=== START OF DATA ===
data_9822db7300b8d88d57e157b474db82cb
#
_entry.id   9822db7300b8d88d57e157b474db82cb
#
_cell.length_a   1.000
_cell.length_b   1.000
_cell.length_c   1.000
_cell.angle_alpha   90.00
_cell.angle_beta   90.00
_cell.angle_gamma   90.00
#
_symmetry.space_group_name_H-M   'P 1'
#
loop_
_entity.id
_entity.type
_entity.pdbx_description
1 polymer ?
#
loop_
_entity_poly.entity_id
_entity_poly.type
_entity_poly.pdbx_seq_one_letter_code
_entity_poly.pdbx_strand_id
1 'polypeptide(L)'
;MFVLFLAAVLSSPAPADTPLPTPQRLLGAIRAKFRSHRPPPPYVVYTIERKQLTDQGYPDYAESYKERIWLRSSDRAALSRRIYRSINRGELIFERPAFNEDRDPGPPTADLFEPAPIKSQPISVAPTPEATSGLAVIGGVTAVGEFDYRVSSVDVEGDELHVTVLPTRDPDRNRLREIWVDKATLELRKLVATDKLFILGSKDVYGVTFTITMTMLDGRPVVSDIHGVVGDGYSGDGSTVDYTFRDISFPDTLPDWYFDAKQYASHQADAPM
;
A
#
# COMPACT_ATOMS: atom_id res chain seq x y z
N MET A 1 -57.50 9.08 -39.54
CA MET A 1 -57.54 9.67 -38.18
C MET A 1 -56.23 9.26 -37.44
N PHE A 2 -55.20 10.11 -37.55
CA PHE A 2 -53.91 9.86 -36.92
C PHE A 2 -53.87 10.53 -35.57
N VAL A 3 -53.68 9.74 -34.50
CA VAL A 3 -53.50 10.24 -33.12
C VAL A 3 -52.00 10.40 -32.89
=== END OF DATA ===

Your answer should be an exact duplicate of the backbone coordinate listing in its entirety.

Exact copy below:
data_9822db7300b8d88d57e157b474db82cb
#
_entry.id   9822db7300b8d88d57e157b474db82cb
#
_cell.length_a   1.000
_cell.length_b   1.000
_cell.length_c   1.000
_cell.angle_alpha   90.00
_cell.angle_beta   90.00
_cell.angle_gamma   90.00
#
_symmetry.space_group_name_H-M   'P 1'
#
loop_
_entity.id
_entity.type
_entity.pdbx_description
1 polymer ?
#
loop_
_entity_poly.entity_id
_entity_poly.type
_entity_poly.pdbx_seq_one_letter_code
_entity_poly.pdbx_strand_id
1 'polypeptide(L)'
;MFVLFLAAVLSSPAPADTPLPTPQRLLGAIRAKFRSHRPPPPYVVYTIERKQLTDQGYPDYAESYKERIWLRSSDRAALSRRIYRSINRGELIFERPAFNEDRDPGPPTADLFEPAPIKSQPISVAPTPEATSGLAVIGGVTAVGEFDYRVSSVDVEGDELHVTVLPTRDPDRNRLREIWVDKATLELRKLVATDKLFILGSKDVYGVTFTITMTMLDGRPVVSDIHGVVGDGYSGDGSTVDYTFRDISFPDTLPDWYFDAKQYASHQADAPM
;
A
#
# COMPACT_ATOMS: atom_id res chain seq x y z
N MET A 1 -57.50 9.08 -39.54
CA MET A 1 -57.54 9.67 -38.18
C MET A 1 -56.23 9.26 -37.44
N PHE A 2 -55.20 10.11 -37.55
CA PHE A 2 -53.91 9.86 -36.92
C PHE A 2 -53.87 10.53 -35.57
N VAL A 3 -53.68 9.74 -34.50
CA VAL A 3 -53.50 10.24 -33.12
C VAL A 3 -52.00 10.40 -32.89